Driving outcomes

David B photoDavid Berridge reflects on some older and newer research that he has undertaken on children’s residential care

Over my research career I’ve undertaken several studies of children’s residential care in England.   Like others, I sometimes wonder why I select the topics that I do, although research funding being as it is, you often have to take the opportunities as they come along.  As a young graduate my first jobs in the late 1970s were in residential settings with teenagers.  I’m not sure that we were particularly effective; we didn’t know exactly what we were trying to do and the knowledge base was much less developed than now.  At least I tried to offer professional friendship (there’s an interesting concept, similar to what continental European social pedagogues aspire to) as well as introducing young people to a wider range of interests, sports and situations.

On becoming a researcher, my first main study of children’s homes in 1985 (long out of print) entailed me undertaking fieldwork and living for a week in 20 different homes.  All this happened in the first year I was married, which didn’t make me especially popular.  Others  have followed (studies rather than marriages).  Residential care is now a small service in England compared with many other European countries but caters for a very troubled minority.  It continues to attract negative publicity, including the sexual exploitation of residents by groups of local men.  Whatever its other shortcomings, to its credit the current UK Coalition government is taking some positive steps to strengthen children’s residential services.

The latest project that I finished recently is a somewhat unusual one – Driving Outcomes:  Resilience, Learning to Drive and Young People Living in Residential Care.  It entailed a small pilot which offered driving lessons to a group of six older adolescents living in a group of residential homes in Bristol.  Raising funding took time but the project and a qualitative evaluation proceeded thanks to the generosity of the AA Charitable Trust, British Academy and University of Bristol.  Readers can find out more about the research here but it is interesting to reflect on some of the issues.  A journal article should  be available later in the year once it grinds its way through the academic peer review process.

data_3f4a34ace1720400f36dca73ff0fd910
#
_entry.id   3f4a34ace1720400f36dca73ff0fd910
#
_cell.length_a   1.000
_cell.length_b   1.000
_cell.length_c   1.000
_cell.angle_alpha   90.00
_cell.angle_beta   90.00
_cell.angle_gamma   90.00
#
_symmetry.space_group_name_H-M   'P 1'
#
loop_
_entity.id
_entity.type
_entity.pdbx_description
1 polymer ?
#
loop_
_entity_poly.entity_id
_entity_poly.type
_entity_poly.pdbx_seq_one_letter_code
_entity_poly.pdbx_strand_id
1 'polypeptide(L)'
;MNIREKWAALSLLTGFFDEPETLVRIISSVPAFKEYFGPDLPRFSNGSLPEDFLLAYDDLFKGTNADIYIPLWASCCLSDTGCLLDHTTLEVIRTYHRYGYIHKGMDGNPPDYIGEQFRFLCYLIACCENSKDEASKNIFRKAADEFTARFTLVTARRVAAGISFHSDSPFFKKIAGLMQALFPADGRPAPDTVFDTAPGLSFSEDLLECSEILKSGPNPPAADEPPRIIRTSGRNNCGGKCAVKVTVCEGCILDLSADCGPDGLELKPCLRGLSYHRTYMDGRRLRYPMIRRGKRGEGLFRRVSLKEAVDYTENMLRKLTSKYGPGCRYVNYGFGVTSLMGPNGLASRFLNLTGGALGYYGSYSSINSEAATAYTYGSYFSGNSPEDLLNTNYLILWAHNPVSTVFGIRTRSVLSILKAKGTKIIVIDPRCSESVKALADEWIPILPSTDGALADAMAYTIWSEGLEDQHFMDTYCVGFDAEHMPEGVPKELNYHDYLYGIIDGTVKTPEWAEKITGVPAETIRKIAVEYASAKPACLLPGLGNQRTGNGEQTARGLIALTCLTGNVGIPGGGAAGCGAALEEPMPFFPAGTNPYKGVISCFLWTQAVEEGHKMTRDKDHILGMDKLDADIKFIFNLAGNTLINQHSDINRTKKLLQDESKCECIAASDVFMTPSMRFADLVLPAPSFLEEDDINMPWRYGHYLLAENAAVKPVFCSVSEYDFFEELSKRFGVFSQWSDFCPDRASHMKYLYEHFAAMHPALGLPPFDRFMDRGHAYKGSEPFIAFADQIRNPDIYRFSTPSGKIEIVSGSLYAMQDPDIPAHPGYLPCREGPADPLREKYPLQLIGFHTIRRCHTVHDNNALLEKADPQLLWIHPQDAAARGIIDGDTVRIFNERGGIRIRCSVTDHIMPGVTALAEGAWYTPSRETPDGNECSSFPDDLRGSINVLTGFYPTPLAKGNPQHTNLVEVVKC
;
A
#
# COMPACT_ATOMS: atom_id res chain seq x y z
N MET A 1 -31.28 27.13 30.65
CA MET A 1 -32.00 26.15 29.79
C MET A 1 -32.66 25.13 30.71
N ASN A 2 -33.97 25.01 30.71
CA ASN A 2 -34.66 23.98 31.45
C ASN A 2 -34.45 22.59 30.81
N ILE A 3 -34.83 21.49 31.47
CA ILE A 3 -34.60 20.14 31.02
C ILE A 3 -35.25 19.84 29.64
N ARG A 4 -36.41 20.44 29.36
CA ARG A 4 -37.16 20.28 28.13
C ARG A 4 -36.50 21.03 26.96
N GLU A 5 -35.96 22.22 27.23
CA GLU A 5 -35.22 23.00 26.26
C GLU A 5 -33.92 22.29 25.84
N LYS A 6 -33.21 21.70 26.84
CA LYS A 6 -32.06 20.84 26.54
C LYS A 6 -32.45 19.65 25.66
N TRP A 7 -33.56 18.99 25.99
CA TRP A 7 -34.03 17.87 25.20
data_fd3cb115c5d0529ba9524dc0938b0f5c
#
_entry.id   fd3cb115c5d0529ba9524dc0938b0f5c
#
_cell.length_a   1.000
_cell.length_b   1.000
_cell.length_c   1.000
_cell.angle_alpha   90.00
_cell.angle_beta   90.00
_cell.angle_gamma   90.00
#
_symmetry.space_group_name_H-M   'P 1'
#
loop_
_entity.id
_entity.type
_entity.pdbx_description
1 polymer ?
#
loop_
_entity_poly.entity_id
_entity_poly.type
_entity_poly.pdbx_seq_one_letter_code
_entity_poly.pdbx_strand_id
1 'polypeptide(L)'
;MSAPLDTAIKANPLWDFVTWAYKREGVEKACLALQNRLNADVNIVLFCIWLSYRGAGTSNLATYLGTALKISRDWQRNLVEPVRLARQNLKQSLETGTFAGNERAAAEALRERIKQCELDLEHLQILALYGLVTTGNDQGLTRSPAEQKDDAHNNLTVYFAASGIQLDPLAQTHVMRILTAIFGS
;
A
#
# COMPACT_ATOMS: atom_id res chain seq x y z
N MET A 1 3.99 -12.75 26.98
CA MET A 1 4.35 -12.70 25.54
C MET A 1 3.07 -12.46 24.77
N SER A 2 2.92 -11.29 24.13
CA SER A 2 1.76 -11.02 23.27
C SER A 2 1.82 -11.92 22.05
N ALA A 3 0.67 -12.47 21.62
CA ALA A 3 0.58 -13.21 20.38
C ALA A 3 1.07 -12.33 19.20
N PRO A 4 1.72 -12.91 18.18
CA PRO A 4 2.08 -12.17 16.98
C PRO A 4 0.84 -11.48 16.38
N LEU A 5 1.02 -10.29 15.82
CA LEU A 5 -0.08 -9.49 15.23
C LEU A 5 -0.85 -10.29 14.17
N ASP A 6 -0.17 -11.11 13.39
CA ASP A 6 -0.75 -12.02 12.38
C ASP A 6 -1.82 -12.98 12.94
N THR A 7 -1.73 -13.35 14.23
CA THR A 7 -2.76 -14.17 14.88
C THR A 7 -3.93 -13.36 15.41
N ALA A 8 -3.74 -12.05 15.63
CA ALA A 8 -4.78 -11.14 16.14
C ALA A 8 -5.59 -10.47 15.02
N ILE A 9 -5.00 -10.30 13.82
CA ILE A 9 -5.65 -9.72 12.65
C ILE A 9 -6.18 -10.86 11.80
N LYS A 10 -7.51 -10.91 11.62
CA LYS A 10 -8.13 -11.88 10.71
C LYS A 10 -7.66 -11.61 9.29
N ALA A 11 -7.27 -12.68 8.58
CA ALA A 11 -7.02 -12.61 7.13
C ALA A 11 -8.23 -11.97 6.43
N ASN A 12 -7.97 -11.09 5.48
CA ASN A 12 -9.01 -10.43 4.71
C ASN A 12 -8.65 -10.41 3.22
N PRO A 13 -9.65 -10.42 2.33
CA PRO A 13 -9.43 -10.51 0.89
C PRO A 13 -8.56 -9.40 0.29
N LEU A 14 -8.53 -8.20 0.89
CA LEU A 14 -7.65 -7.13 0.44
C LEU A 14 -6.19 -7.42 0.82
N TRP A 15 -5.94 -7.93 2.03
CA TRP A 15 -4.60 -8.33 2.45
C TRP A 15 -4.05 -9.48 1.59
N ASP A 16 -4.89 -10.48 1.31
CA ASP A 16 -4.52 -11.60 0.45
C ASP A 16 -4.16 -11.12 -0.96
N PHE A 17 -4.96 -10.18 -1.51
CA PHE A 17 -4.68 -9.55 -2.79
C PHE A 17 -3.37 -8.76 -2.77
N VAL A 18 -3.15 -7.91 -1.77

In a nutshell, although only one of the six young men had so far passed his driving test, pupils, professionals and heads of homes  interviewed felt that the initiative had been very successful.  The person who passed said that it had changed his life.  For others, there were perceived benefits in raising self-esteem and self-confidence, as well as in encouraging close relationships with supportive adults.  These stand out in the resilience literature as important in helping young people overcome the effects of early adversity, including abuse, neglect, family breakdown and parental rejection.  Learning to drive may help combat some of the stigma associated with being in care and social exclusion, as well as an important symbolic transition to adulthood, which children in care may otherwise find difficult.  I keep explaining that you wouldn’t expect driving and cars to be a panacea (‘silver bullet’) for complex personal, social and structural problems.  However, the limited evidence, and theoretical justification, suggest that driving may be of disproportionate benefit.